Orientation plays an important role in making everyone feel they are part of the work community, and that they know everything they need to know – both about their work duties and about the customs and practices of the workplace. The supervisor plays a major role when it comes to the atmosphere, as well as understanding and following instructions.
Content of the orientation
Orientation must always be tailored to the needs of the individual. This is even more important if the new employee has no previous experience of the work culture in Finland. A good supervisor enquires about the starting employee’s expertise and does not expect them to know things.
Failure to take individual needs into account can expose the employee to microaggressions, for example.
A good team leader is empathetic. Ask people how they are doing, coping and feeling. Have conversations both personally and collectively.
One of the biggest challenges for a leader is to build trust. People who have lived safely in Finland their whole lives cannot even imagine the worries and fears of those who have fled war, for example. Problems with concentration and mistakes are not necessarily due to a lack of understanding or motivation.
Bend the rules so that everyone is heard and finds their own strengths.
Belonging to a group
People have a natural need to feel they belong. We want to share memories, experiences and humour. In a successful team, everyone is understood, and there is no need for anyone to explain or hide their own backgrounds and experiences. But you don’t have to share everything with your co-workers, so read the situation.
A good supervisor makes sure everyone is involved in discussions. If a new employee is shy, one-on-one conversations can break the ice.
Coherence can also be created by uniform work wear and workstations, a name tag on the chest and other external symbols.
All company rules should be written down. This applies to even the oldest non-verbal practices. As the rules are written down, it is necessary to examine whether there are any problematic practices.
In Finland, the lack of language skills is used as an excuse to maintain structural racism.
If competence in Finnish is not essential for work tasks, it must not affect recruitment. The workplace is therefore an excellent place to actively develop your skills, as it can be practiced on a daily basis in a versatile and practical way.
During orientation, particular attention must be paid to ensuring that the new employee understands everything that is needed, even in the absence of a common language.
A team’s trust can only be achieved if verbal, non-verbal, written and oral communication is consistent.
In successful communication, cultural differences, situational sensitivity, diversity and truthfulness are taken into account.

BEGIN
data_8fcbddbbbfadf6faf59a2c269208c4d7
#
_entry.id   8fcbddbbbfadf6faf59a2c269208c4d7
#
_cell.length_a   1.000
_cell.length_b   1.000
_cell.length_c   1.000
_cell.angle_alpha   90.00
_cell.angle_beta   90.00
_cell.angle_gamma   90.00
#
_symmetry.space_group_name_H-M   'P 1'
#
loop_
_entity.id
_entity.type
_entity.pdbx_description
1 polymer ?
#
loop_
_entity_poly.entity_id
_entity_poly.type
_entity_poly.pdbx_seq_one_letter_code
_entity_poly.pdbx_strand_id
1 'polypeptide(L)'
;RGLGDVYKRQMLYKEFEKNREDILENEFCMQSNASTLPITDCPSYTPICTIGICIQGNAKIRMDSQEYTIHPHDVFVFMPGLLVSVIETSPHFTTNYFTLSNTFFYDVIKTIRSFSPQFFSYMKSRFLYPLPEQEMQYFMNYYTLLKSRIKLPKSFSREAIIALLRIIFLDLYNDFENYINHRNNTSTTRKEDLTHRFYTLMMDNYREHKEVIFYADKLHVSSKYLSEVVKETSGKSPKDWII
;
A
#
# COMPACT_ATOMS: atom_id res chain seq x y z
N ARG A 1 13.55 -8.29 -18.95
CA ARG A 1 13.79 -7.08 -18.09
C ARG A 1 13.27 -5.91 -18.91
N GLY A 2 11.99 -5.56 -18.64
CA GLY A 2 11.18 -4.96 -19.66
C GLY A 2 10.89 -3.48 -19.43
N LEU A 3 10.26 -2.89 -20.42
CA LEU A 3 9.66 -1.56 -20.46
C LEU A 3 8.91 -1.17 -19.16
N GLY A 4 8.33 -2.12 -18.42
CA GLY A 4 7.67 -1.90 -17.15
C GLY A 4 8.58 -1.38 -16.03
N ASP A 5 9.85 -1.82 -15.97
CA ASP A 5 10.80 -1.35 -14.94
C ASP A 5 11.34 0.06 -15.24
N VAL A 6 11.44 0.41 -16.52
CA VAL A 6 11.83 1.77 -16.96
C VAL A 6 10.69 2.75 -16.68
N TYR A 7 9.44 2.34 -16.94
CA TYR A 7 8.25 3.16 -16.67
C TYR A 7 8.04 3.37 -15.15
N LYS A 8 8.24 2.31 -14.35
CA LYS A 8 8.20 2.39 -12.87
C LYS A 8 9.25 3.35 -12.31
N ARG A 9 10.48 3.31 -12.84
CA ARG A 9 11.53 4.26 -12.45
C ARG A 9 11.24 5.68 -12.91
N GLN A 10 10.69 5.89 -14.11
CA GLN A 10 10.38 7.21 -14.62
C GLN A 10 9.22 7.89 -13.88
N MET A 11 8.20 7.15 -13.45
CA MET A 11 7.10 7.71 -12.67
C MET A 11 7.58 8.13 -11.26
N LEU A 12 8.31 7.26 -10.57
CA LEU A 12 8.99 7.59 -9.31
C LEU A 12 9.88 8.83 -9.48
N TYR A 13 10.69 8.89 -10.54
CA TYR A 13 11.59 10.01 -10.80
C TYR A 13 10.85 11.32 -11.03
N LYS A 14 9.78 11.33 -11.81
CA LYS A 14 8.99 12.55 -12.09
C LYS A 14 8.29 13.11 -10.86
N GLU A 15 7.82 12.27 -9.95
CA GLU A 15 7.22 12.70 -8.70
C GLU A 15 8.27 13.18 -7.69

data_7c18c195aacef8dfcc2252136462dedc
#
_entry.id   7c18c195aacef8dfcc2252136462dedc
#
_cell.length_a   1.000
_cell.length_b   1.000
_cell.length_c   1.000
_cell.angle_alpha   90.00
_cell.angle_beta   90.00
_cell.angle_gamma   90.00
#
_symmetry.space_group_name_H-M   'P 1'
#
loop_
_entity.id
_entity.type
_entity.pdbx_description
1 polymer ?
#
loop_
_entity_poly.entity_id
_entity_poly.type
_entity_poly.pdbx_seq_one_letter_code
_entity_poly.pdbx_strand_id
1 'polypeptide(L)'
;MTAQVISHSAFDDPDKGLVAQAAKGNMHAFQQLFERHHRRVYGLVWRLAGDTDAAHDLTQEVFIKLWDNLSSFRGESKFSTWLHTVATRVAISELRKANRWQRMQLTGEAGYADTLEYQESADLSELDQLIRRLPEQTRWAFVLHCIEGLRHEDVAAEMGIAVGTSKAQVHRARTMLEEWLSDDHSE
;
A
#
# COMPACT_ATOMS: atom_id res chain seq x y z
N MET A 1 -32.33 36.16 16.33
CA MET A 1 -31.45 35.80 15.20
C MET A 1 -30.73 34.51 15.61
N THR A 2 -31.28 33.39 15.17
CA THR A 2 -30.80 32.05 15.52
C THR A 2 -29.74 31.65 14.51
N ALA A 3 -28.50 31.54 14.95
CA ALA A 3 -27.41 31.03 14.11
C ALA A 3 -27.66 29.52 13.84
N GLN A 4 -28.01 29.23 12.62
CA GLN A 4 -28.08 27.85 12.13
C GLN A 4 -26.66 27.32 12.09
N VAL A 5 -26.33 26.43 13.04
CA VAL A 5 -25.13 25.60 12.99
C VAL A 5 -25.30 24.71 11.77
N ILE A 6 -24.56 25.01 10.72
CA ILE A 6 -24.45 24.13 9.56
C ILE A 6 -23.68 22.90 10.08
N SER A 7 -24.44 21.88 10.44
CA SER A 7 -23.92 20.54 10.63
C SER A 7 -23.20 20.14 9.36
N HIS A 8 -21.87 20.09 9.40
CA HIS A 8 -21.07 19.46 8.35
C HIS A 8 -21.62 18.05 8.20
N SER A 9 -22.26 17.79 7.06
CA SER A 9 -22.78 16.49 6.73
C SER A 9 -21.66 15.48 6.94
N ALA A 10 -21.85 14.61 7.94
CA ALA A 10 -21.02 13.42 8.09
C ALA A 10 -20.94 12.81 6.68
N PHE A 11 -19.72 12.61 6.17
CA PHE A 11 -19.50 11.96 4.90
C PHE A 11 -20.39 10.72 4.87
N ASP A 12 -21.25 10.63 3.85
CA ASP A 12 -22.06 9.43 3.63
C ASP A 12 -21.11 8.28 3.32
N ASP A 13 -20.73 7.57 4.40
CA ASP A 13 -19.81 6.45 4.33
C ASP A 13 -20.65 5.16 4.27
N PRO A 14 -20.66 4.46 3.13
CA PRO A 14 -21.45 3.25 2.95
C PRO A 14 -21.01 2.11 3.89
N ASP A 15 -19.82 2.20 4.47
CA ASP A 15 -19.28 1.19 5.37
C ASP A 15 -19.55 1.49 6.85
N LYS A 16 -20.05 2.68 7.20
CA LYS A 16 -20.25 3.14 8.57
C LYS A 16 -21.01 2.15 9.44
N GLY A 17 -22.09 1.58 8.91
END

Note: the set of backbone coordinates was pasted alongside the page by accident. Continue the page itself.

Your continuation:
The more multilingual the team, the greater the role of non-verbal communication. In addition to language skills, we also need cultural ‘literacy’. In many cultures, it is non-verbal communication that conveys the real message. Non-verbal communication includes looks, gestures, expressions, but also customs – politeness, courtesy and interest.
Sincerity is conveyed and forgiven more easily. A smile goes a long way. Cultural mistakes have the most weight if they are based on arrogance.
The company’s own mentoring programmes are effective. They promote integration, the formation of support networks and the adoption of unwritten knowledge and practices.
The importance of mentoring is especially emphasised if a person’s background differs greatly from the rest of the work community. Focus areas may include work culture, unwritten rules, expectations, behaviour and dress standards, and communication style. Methods for handling conflicts, presentation and meeting practices are also important.
Successful mentor pairs which cross race and gender boundaries dare to speak openly about inequality, discrimination, harassment and invisible barriers.
For example, a man often has no idea how different a workplace can be for a woman. There are even greater gaps in understanding between different ethnicities.
A great place to work
In a great place to work, everyone is treated as a person, a co-worker, a supervisor, even a friend. Not as an immigrant, a woman, an old person, a handicapped person or a person categorised in any other way.
Even differing opinions and ideas are heard from people as individuals and as professionals – not as representatives of a minority group.
The team makes sure everyone feels they genuinely belong to the team. The first morning is critical in determining whether a person feels welcome and important.
The culture of conversation is open, and no one is left alone. Let’s be receptive and not reject anybody!
People are given space to be themselves, and a safe atmosphere is created. The principles of a safer space are helpful here.
Checklist for an exemplary supervisor
What’s a good supervisor like? There is no unambiguous answer, but this list will get you started.
|Get to know your team|
|Commit to continuous self-improvement|
|Participate in joint projects by sharing information, communicating experiences and encouraging learning|
|Create broad social networks beyond differences|
|Set an example by respecting the value base and diversity in practice|
|Adapt and be flexible in different situations and practices|
|Pay attention not only to what you’re doing, but also to what you’re not doing|
|Ask for and listen to feedback. Don’t be afraid if it’s negative|
- Lahti, Leena 2014. Monikulttuurinen työelämä: hyväksi ihmiselle, hyväksi bisnekselle. Helsinki: Sanoma Pro.